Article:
Alongside evolution was put in there specifically so you wouldn't have to both show genesis is scientific ANd debunk evolution. It was so we could focus on whether genesis was scientific, it was for your brenfit, and the discussion.
Posted by GenesisCreation 4 years ago
GenesisCreation
HD,
Please take a glimpse at the resolution:
"Resolved: Biblical Creation Should Be Taught Alongside Evolution in Public High School Biology"

Now take a look at your opening definitions:
"Should public schools be teaching Biblical creation in science classrooms, particularly Biology, alongside the teaching of Evolution. "

Now, I understand that you attempted to remove yourself from defending the evolutionary paradigm, but the resolution concerned the teaching of creation ALONG SIDE evolution. You cannot ignore evolution and despite your attempts to separate yourself from it, you DID call it a fact and you DID argue it's merits. After all, you posted a rebuttal to most of my attacks on the subjects.

Your entire debate can be summarized as: "Evolution is verifiable fact but I don't need it to win."

Now, explain to me how you can feel offended for me rightfully claiming that you pervasively defended evolution throughout the debate? Are you a law-student or something? You're like a semantics mastermind.

I feel, if I had claimed that you failed your burden and didn't defend evolution, you'd cry foul by the same token. It's ridiculous.
Posted by HonestDiscussioner 4 years ago
HonestDiscussioner
@GenesisCreation

I am not pandering, I was responding to a comment. I was not asking said commenter to change their vote. I thank you for your kind words, but to be honest, you last rebutall did upset me a bit. I truly feel that I was quite clear about the irrelevancy of evolution in this debate, and that I was quite consistent in that sentiment, yet in the end you made it seem like I was the one bringing it up and obsessing over it. You'll have to forgive me, but I found that to be unfair.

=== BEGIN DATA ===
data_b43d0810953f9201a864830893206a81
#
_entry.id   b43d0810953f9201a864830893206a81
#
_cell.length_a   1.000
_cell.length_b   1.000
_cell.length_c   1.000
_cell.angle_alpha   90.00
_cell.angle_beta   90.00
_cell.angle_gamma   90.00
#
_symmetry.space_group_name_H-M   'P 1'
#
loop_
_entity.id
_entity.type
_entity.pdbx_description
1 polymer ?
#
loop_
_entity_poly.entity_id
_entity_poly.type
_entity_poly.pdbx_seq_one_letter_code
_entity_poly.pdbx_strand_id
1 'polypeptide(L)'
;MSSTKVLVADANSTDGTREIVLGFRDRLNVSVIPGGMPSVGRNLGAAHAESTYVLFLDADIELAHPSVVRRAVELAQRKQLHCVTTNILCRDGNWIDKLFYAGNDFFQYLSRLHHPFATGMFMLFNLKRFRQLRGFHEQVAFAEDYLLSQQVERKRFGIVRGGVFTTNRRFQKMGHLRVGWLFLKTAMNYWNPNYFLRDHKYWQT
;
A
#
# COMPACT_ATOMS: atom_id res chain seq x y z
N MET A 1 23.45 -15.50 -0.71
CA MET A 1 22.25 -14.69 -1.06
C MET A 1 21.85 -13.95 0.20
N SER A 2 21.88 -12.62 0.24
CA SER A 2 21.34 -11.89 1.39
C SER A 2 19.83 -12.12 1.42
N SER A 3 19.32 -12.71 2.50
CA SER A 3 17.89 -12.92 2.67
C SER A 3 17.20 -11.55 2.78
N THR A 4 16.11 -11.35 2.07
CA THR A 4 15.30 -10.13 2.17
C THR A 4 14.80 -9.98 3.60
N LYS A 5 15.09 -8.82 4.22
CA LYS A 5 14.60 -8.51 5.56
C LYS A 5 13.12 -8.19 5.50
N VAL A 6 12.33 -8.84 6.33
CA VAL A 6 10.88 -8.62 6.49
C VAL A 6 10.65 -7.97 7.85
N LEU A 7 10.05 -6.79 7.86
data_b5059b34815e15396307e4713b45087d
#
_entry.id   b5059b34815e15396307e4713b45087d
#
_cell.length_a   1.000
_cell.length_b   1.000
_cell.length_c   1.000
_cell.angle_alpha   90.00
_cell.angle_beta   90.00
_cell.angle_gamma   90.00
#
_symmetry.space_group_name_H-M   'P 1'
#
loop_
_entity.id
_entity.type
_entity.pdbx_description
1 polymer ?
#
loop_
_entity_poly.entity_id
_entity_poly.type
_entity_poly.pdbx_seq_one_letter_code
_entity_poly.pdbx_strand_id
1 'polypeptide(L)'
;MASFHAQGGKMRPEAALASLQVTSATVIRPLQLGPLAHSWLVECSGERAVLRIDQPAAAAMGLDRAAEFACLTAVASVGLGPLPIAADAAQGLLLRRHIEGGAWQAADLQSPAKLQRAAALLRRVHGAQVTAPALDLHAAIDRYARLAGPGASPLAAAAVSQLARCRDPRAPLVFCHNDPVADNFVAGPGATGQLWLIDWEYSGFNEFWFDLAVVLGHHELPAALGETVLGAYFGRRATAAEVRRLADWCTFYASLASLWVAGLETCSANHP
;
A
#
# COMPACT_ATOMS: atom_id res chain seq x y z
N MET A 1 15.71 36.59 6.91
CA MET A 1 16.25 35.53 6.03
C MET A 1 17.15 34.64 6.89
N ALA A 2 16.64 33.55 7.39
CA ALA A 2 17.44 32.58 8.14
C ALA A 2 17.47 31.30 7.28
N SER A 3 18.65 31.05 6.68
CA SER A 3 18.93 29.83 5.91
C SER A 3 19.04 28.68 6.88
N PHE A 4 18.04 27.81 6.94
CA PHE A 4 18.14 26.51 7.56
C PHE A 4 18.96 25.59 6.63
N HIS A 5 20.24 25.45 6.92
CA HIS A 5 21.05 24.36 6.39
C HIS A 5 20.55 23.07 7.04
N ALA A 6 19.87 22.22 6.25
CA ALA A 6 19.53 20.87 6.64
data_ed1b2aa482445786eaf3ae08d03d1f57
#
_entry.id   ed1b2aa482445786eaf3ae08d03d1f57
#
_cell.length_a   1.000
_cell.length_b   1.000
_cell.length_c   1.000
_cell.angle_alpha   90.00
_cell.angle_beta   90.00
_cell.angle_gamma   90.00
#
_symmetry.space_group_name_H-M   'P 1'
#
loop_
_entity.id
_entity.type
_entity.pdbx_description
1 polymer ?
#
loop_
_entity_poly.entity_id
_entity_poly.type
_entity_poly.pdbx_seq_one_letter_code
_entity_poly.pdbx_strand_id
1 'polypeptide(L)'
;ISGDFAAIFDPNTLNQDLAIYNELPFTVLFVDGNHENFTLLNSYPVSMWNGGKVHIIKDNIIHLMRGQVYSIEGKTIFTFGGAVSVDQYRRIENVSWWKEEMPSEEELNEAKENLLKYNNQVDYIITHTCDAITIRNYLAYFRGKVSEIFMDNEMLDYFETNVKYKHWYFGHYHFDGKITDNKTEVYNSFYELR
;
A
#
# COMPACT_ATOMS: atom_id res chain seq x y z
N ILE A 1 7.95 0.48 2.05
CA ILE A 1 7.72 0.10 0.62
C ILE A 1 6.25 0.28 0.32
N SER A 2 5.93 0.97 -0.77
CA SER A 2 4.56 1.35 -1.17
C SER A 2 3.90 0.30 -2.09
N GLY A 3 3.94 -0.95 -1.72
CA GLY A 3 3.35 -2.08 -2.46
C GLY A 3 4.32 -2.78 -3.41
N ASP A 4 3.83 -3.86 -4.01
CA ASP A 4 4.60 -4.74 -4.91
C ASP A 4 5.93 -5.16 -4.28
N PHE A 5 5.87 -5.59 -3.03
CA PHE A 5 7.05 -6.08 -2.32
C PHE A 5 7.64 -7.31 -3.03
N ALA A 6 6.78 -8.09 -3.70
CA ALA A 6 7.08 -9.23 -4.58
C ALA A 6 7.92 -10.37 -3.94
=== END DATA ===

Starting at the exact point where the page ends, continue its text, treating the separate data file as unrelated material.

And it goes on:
As you request, I will refrain from further comment about the debate unless specifically addressed.
Posted by KRFournier 4 years ago
KRFournier
RFD Cont'd. I gave sources to Con for his diligent research into the fruit-fly experiment, which hurt Pro's use of that data, even though--in my opinion--it was ultimately irrelevant to the debate resolution as stated.
Posted by GenesisCreation 4 years ago
GenesisCreation
HD, let's not pander for votes. The debate is over. I'm quite sure you'll win, you did a marvelous job. I learned a few neat tricks from this. That being said, a little humility may do you some good. You know quite well that I gave several examples of scientific study that could test predictions made by the Genesis model. The only reason you ignored them is because they are rooted in creation, not evolution. That eliminates every other possibility outside your paradigm and that's quite myopic.
Creationism does not seek to prove God, it seeks to study the possibility of divine influence. It studies the effect of design, rather than chance and that's certainly scientific.

I would ask little more tact from you. Let the voting period pass before you discuss this further. People need to vote on the debate, not your "add-on" in this commentary.
Posted by HonestDiscussioner 4 years ago
HonestDiscussioner
Despite the title, you do make a good point Orator. I could have made that argument, but instead choose to let Pro make a positive case for biblical creation. He never did that, instead only trying to undermine evolution, which would make your argument valid as without positive evidence for specifically genesis, we'd have to teach all creation myths.